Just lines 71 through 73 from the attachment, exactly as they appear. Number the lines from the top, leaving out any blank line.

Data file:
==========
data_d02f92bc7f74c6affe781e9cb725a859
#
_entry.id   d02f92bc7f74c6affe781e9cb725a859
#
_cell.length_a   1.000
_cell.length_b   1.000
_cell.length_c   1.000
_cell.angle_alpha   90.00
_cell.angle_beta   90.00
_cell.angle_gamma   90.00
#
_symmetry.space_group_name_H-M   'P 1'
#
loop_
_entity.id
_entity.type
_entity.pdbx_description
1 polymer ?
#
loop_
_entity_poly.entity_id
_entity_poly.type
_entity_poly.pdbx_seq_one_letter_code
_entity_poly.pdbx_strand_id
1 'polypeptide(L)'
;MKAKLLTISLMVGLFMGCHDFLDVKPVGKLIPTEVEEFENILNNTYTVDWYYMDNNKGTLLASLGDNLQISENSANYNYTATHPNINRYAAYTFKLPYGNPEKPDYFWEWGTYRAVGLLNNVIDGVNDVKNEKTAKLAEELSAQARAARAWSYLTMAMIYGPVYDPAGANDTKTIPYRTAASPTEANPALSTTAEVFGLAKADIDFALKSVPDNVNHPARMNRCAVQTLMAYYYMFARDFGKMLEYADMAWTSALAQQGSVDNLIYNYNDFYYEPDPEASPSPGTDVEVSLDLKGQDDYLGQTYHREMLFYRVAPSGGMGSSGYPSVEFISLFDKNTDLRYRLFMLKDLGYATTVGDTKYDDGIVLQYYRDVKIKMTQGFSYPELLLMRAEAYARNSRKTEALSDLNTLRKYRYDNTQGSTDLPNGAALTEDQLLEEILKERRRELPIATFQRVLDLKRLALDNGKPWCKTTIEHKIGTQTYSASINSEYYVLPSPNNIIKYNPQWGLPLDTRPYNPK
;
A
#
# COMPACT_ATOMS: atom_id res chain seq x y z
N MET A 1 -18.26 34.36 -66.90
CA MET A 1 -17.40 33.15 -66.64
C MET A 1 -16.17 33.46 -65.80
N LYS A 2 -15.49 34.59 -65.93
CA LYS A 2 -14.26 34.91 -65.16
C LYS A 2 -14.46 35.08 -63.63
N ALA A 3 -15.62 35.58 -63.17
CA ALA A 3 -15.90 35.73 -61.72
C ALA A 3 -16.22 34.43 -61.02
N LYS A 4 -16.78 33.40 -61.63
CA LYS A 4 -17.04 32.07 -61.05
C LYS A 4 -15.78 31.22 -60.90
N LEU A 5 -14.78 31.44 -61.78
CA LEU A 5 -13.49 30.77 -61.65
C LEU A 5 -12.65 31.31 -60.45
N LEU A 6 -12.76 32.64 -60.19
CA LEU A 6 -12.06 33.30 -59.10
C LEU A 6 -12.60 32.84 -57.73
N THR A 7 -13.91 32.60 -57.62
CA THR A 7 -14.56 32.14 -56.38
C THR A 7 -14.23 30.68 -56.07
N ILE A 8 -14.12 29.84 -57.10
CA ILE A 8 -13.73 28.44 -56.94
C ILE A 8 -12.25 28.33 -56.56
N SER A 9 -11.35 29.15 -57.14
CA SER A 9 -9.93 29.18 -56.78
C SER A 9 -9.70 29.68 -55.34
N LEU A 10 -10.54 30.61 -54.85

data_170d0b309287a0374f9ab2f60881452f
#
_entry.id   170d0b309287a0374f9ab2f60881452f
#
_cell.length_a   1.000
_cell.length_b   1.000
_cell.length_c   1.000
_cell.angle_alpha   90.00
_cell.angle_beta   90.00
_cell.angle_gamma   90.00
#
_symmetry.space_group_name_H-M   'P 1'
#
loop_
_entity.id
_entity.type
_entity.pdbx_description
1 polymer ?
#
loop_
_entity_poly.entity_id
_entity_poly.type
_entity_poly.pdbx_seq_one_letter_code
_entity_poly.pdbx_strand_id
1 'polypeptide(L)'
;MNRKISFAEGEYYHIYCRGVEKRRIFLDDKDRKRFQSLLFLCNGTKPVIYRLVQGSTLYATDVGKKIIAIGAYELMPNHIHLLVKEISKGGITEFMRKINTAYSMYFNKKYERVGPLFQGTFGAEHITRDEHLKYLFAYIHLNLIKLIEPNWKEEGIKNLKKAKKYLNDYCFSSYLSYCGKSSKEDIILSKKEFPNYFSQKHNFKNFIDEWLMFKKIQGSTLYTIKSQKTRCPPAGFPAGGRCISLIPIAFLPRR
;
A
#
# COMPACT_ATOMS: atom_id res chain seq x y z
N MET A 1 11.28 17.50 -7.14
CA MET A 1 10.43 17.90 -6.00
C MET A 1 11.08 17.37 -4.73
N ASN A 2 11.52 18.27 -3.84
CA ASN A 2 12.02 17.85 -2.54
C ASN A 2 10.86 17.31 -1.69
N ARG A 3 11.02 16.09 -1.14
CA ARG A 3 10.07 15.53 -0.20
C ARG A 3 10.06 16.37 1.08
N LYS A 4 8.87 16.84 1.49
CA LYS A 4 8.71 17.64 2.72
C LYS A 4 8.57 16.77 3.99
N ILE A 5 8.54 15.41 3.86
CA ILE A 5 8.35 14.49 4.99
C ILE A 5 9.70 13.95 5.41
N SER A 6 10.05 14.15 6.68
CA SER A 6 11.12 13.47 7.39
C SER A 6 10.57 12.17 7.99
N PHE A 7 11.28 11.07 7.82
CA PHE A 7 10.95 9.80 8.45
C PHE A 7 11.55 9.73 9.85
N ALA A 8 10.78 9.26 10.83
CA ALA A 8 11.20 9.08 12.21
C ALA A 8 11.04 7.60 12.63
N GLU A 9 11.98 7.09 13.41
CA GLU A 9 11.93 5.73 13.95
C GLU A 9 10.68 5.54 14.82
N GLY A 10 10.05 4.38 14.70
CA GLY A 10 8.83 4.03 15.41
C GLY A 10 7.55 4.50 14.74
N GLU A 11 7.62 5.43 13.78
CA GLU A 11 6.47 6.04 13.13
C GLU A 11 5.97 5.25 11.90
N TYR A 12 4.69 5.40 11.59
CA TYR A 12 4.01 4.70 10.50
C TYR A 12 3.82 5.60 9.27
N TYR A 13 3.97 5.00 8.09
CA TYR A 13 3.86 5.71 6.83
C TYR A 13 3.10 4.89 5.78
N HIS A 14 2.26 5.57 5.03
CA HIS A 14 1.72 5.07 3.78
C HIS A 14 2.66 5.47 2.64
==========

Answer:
#
loop_
_entity.id